Dar es Salaam, Tanzania (PANA) - Gender equality is central to meeting the needs of the world’s poorest and most vulnerable people - men and women alike - according to a new ACT Alliance report launched Thursday to mark International Women’s Day.
ACT Alliance is a global coalition of 100 churches and church-related organisations that work together in humanitarian assistance and development.
Its report, entitled ‘Clapping with Both Hands: 15 Studies of Good Practice in Promoting Gender Equality’, celebrates innovative ACT programmes championed by brave women and men in 13 countries - including Mozambique and Guatemala, that have enhanced the voice of women in workplaces, government and society at large.
“Gender equality and women’s empowerment are at the heart of ACT Alliance’s vision for a better and more just world,” said General Secretary John Nduna. “While there has been progress on gender equality in some countries, women in many parts of the world suffer from violence, discrimination and under-representation in decision-making processes.''
He said that when a humanitarian crisis occurred, gender inequalities were thrown into relief even more acutely.
Citing the situation in DR Congo as a case in point, the report said an estimated 1,000 women a day were raped in the country, earning it the epithet of “rape capital of the world.”
“Soldiers are some of the main perpetrators of the crime, instilling fear and mistrust in communities across the country,” the ACT Alliance report charged.
The case study, ‘Loving your enemies: working with soldiers to reform the army,’ describes how ACT member Christian Aid and its partner, the Central African Baptist Community, are training the army, judicial system and communities on civilian rights and ending sexual violence in order to put an end to impunity.
“I feel proud of myself for speaking out about what he did to me, and I feel much more at ease, to know he is being punished,” said one woman who was supported by ACT to press charges against her rapist.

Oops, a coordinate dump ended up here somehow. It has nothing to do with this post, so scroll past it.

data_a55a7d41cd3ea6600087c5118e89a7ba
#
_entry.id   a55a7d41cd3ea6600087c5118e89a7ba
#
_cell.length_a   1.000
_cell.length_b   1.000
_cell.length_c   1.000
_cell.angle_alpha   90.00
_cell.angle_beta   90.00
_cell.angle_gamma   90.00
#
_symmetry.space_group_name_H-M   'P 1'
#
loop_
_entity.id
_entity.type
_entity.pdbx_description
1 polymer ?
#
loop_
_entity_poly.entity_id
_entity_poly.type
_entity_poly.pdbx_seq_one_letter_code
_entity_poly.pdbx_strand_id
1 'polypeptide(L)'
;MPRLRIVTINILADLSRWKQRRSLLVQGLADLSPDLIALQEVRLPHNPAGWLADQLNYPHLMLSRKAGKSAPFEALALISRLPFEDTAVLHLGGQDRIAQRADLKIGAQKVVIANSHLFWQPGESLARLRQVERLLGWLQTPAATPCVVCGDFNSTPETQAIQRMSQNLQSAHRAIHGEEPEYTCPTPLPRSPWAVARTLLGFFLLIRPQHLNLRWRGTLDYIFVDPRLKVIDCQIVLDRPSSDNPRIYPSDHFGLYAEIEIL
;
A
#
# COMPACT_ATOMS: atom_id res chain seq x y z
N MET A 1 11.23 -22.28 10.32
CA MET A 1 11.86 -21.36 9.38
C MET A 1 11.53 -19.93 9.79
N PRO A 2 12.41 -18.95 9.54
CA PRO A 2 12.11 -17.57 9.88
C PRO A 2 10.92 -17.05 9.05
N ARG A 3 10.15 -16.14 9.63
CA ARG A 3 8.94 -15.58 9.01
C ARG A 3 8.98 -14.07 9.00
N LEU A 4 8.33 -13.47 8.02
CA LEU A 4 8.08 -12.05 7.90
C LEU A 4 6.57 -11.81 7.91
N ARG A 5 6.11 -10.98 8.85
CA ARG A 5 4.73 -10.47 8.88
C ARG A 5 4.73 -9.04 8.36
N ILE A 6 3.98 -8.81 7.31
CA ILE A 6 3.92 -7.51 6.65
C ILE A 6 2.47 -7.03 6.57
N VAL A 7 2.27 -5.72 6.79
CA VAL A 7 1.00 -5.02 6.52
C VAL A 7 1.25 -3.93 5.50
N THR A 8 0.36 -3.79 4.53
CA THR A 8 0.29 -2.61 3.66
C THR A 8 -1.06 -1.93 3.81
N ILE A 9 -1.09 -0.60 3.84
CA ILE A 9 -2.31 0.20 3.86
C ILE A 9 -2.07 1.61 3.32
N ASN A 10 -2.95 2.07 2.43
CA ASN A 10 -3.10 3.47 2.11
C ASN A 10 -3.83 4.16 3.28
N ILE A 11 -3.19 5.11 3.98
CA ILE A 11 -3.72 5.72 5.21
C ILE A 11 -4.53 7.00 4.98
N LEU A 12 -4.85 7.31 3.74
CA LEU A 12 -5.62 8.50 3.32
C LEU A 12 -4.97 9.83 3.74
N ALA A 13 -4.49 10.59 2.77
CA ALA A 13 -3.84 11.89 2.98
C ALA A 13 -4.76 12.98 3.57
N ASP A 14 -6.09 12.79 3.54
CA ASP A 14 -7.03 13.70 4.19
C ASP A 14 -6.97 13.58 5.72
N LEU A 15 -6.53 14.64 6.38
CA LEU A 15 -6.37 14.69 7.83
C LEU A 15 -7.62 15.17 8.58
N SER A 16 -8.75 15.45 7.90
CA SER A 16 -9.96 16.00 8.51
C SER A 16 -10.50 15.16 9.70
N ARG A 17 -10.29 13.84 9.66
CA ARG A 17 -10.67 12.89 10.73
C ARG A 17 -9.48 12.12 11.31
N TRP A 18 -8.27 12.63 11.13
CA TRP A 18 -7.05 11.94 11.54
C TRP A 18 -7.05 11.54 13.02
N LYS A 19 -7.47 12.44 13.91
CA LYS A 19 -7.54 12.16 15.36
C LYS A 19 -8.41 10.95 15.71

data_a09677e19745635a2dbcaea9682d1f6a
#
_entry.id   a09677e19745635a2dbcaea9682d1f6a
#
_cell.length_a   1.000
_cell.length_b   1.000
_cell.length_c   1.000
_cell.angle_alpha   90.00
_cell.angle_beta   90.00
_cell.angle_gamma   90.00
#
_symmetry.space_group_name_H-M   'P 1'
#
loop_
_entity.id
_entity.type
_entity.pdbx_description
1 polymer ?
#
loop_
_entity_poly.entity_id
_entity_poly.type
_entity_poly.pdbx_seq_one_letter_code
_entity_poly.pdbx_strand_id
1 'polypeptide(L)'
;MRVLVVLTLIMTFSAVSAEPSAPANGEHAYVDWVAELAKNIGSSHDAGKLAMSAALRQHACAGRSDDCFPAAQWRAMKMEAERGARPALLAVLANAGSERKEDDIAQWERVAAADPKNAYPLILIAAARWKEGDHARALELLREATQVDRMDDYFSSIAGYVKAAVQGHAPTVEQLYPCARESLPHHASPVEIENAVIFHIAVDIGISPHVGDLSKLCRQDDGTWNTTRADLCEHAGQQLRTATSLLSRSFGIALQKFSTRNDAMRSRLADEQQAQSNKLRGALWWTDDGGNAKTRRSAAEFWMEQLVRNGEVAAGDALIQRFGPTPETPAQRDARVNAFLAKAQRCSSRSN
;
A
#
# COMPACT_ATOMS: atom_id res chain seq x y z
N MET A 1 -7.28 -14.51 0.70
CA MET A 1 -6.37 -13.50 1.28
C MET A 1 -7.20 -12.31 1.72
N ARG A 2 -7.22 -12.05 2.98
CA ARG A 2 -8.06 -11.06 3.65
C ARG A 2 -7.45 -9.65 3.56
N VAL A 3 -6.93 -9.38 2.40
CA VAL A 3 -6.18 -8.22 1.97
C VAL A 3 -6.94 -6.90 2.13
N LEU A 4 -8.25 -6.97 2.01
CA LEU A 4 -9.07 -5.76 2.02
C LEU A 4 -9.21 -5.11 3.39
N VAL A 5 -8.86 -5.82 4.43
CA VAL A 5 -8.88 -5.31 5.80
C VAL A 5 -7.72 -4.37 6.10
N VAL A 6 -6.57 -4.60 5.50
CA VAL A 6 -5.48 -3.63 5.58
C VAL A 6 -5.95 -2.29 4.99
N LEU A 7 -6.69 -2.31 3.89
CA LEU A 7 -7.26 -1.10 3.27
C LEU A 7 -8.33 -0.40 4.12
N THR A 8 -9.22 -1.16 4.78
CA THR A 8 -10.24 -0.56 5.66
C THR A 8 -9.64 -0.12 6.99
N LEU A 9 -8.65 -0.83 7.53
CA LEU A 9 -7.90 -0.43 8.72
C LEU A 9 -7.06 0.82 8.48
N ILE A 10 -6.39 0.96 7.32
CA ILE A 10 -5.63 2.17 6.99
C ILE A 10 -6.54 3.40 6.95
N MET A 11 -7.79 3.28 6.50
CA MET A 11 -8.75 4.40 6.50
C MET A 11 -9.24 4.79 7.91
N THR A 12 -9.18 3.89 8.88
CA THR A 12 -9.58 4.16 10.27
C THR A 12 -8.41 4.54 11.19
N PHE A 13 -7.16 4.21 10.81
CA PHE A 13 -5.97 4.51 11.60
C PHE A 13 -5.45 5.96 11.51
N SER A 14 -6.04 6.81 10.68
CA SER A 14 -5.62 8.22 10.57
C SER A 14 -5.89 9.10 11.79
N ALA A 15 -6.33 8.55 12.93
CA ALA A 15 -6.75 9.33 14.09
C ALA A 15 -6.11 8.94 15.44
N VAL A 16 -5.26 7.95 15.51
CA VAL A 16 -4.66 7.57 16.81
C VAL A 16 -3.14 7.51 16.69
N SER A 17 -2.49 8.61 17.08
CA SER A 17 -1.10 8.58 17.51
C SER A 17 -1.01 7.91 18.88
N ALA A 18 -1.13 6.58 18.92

Victims of rape in the DRC were often ostracised by their relatives and communities. In some cases they were physically abused or forced out of their homes, making them more vulnerable to further violence, according to the report.
By training soldiers, police officers, courts and community leaders, providing support to rape survivors and hosting symbolic reconciliation events, the innovative programme has started to build new, more accountable, relationships between soldiers and civilians.
The report highlights 14 other projects describing a range of programmes from peace-building to women’s political participation, sexual health campaigns to female-run micro-enterprises.
In Senegal, it says, young women who were taught safe sex and how to form healthy relationships have become mentors to girls in their neighbourhoods.
According to the report, youth leaders in peri-urban neighbourhoods around Dakar establish learning circles made up of girls aged 12 to 15 or 16 to 18 years old who live in the same community, are out of school and have few literacy skills.
Participants meet twice a week and work through a series of 42 sessions, covering topics such as male and female biology, gender relations, family and spousal relations, decision-making, early pregnancy, early marriage, female genital mutilation and sexually transmitted infections including HIV.
The training aims to empower the girls to exert more control over their bodies and health. It teaches them about communicating effectively with their parents, peers and community leaders.
They learn to assess their options and make positive choices. The training also focuses on increasing the girls’ self-esteem and their willingness to take responsibility for their actions.
In Mali, campaigns to get more women on the election trail have resulted in the number of women candidates jumping by 42 percent in some regions.
The constitution in Mali provides equal opportunities for women and men to take part in politics and public life. In practice, however, women are excluded from decision-making positions at all levels in the public sphere.
“Only 10 percent of parliamentarians and 6.5 percent of municipal councilors are women. And of the country’s 703 Mayors, only seven are women. Low literacy rates and a lack of access to natural and financial resources, as well as the cultural belief that women are supposed to obey and not to command, keep women from participating in decision-making bodies,” the report points out.
ACT expressed the hope that the case studies will inspire development practitioners around the world and spark new energy for gender equality in different contexts.
According to its authors, the report’s title, ‘Clapping with both hands’, signifies the need for women and men to work together on strategies promoting gender equality and gender justice because “that’s when the applause can really begin.”
-0- PANA AR/SEG 8Mar2012